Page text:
Every day people want to know more about my library stations (or library centers). Incorporating them in to your library can help students take ownership over their learning and also free up more time for you to take care of other tasks during a library class.
I gave a brief explanation of my schedule on this page, but I hope this post will help clear up any confusion. If you're looking for more specific training on the topic, consider checking out our Library Centers eCourse. Looking for ideas to use with library stations? We share some here.
Why Do You Use Library Stations?
I primarily used stations the first two years because I worked at a school where I saw each homeroom for an hour each week. The students were not very well-behaved. Standing in front of them the entire class period just didn't work. Working with smaller groups helped keep their behavior in check, so I thought we'd try something new. Surprisingly, it worked really well. The students liked it better. I liked it better. Best of all, they learned much more in a small group than in the whole group. Win-win situation for all involved.
I don't see my students for an hour. Will this still work?
Fast forward two years to my current school. I see these students for only 35 minutes each week, so I wasn't convinced I could make centers work. At my former school, I had 3 groups and switched stations every 15 minutes, leaving about 15 minutes for checkout at the end of class. I discussed this with my husband one day, and he said, "Why can't you just rotate every week instead of spending just 10 minutes per station during a single class?" Brilliant! Sometimes you just need a little kick in the pants to realize you don't have to do things the way they've always been done. Rotating each week means that students get at least 30 minutes in each station.
So, how does this work exactly?
I plan my stations according to how many computers I have in the room, because I always have a computer station. My library has 9 working student computers (most of the time), so my groups have no more than 9 students. On the rare occasion that I have a class with 28 students, I form one group of 10 and I let a trustworthy student use one of my teacher stations. This doesn't happen often, of course, because there's usually at least one person absent. Have your groups established ahead of time. I display mine on the Smartboard each week. Don't change them unless there's a problem.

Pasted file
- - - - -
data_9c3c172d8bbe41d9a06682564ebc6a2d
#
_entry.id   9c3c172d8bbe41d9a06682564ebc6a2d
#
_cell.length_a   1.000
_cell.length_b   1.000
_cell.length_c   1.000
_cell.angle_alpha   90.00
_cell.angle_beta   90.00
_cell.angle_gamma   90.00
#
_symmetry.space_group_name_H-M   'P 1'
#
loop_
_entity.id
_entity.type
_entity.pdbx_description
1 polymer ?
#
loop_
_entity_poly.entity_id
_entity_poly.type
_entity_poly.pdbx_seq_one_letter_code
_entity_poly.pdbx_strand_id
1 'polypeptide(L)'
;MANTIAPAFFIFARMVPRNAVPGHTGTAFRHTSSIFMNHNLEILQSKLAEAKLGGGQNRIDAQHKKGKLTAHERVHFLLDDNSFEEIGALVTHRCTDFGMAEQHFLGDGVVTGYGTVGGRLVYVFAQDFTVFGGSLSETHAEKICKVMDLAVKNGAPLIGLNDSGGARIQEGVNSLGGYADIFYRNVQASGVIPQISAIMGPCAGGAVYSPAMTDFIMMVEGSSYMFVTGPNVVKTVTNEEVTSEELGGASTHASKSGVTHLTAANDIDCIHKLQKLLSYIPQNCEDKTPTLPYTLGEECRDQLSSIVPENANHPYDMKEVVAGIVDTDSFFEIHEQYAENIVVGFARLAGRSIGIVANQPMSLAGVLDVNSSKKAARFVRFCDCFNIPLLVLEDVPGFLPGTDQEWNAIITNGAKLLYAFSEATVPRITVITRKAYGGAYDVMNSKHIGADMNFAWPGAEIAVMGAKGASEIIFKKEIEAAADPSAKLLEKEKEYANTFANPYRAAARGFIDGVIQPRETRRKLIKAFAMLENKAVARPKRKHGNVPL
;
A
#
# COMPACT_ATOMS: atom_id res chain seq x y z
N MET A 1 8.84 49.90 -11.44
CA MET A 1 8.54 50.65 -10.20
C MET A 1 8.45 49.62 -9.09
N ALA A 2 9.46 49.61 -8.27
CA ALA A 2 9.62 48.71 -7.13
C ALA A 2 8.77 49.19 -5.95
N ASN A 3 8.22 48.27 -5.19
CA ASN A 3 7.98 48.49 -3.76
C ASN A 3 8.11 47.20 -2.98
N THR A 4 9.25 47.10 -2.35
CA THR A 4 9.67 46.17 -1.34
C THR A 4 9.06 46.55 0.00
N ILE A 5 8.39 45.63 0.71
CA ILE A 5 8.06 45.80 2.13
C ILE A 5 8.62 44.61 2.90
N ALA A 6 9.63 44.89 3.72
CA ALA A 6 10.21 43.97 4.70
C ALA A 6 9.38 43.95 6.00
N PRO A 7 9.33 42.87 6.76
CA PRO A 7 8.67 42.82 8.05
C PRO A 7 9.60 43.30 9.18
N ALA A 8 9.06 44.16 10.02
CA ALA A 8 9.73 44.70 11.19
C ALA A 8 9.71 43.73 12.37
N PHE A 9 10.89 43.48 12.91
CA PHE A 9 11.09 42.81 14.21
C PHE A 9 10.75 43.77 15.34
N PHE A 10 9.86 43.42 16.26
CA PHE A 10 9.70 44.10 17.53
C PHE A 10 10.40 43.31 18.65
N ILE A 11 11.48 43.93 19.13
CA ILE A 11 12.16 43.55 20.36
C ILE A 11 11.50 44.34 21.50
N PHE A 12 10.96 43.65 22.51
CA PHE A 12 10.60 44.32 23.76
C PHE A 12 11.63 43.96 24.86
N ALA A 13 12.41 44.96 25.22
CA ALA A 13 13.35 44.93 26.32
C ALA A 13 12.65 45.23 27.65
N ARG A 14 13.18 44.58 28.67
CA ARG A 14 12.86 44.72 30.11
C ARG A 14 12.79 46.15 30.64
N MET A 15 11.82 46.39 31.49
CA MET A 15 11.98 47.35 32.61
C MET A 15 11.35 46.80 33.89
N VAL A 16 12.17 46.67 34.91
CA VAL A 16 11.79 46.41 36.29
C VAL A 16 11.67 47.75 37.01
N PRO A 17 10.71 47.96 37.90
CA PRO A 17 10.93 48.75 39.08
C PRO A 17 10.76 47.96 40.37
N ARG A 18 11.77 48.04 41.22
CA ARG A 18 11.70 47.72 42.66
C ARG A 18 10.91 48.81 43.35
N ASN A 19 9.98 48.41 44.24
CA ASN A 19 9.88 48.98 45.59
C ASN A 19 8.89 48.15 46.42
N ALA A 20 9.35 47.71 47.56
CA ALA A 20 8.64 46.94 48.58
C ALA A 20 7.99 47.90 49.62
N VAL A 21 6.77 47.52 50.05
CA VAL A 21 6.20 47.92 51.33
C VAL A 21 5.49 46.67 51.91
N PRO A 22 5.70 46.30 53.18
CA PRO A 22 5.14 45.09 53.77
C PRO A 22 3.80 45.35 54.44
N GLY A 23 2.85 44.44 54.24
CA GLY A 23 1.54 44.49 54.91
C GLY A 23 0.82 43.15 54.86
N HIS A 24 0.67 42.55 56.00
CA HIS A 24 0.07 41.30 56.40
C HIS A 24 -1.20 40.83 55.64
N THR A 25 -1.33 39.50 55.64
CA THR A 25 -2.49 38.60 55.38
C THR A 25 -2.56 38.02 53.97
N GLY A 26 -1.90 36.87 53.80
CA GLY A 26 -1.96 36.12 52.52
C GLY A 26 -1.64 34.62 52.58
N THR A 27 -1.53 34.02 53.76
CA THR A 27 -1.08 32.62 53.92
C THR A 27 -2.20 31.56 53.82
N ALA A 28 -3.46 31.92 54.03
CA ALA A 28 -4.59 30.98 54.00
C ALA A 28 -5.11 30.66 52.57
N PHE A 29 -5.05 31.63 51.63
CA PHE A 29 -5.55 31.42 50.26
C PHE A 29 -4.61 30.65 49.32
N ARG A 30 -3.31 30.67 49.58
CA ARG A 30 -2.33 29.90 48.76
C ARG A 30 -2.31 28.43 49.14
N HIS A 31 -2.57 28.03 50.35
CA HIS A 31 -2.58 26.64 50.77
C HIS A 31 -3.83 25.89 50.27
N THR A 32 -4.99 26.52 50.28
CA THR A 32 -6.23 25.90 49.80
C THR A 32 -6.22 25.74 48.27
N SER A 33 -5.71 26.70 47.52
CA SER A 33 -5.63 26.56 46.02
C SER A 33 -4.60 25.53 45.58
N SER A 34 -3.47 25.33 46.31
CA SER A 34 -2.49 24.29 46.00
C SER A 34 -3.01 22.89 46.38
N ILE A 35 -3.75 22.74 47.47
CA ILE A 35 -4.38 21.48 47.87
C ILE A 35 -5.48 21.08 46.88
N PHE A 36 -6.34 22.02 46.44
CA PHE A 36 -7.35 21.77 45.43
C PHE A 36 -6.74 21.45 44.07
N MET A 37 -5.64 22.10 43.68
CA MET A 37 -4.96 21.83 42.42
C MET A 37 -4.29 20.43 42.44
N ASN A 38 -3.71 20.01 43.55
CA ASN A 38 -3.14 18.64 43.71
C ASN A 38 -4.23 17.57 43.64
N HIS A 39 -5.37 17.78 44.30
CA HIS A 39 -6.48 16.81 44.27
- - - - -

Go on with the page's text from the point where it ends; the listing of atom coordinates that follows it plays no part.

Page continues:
The other two stations vary depending on what we're working on at the time. I usually set up one station for review. Those students will work on a skill we've already discussed, so it requires minimal teacher involvement. That frees me up to work with the third station. I normally introduce something new in that one.
That sounds pretty good. What are the biggest challenges?
It's not a perfect system. You do have to teach the same library lesson plans three weeks in a row. Plus sometimes things come up in the other stations that you have to deal with. My rule is, "Ask three before me." If you ask three classmates for help and they don't know the answer, then you can ask me.
I don't have many behavior problems in stations. Be sure to keep mischief makers separated as much as possible. I use the Group Maker from the Super Teacher Tools website to randomly create my groups. Sometimes you have to switch a few students around, but it's a real time saver once you get the classes typed in and saved.
If you have to squeeze book checkout into your weekly class time, stations will be even more of a challenge. I think you'll find it's worth it in the long run, though, once you get your procedures in place. Try to automate checkout as much as possible, especially if you don't have an assistant, like me. Make barcode cards for each student. This will help you avoid typing their names in. If you have to, make one station the "checkout station." Then work with those students until they get the hang of it.
The bottom line is this: you can only do the best you can do with the time and resources you have. I always try to keep this in mind when I find myself getting frustrated.
That doesn't sound so bad. What are the benefits?
We don't always have to come up with the latest and greatest innovative activity to convince our students that library class is awesome. The truth is, kids really don't want a dog and pony show every time they walk through the doors. They'll tell you they do, but it's really not true. Kids need rules and structure. The beauty of what we do in the library is that we can change around the activities within the confines of that structure. It still seems like something cool and fun, even though it's really not that groundbreaking to us.
I love library stations because the kids are working, but they're doing it in small groups. They do more group teaching than teacher led activities. It gives them different and exciting activities to do each week, but you won't feel like you always have to put on a show.
If you're following my library lesson plans, I have stations already set up for you. Each month, I do a station overview in Week 1, then Weeks 2, 3, and 4 are the individual stations. I do my plans this way so they'll work if you want to use stations, but they'll also work if you prefer to teach the whole group. I sometimes switch it up a little in November and December, since they're short months because of the holidays.
Are you using library stations? How are they working for you? How do you make library stations work with your schedule? How are you overcoming challenges? Please share with us in the comments!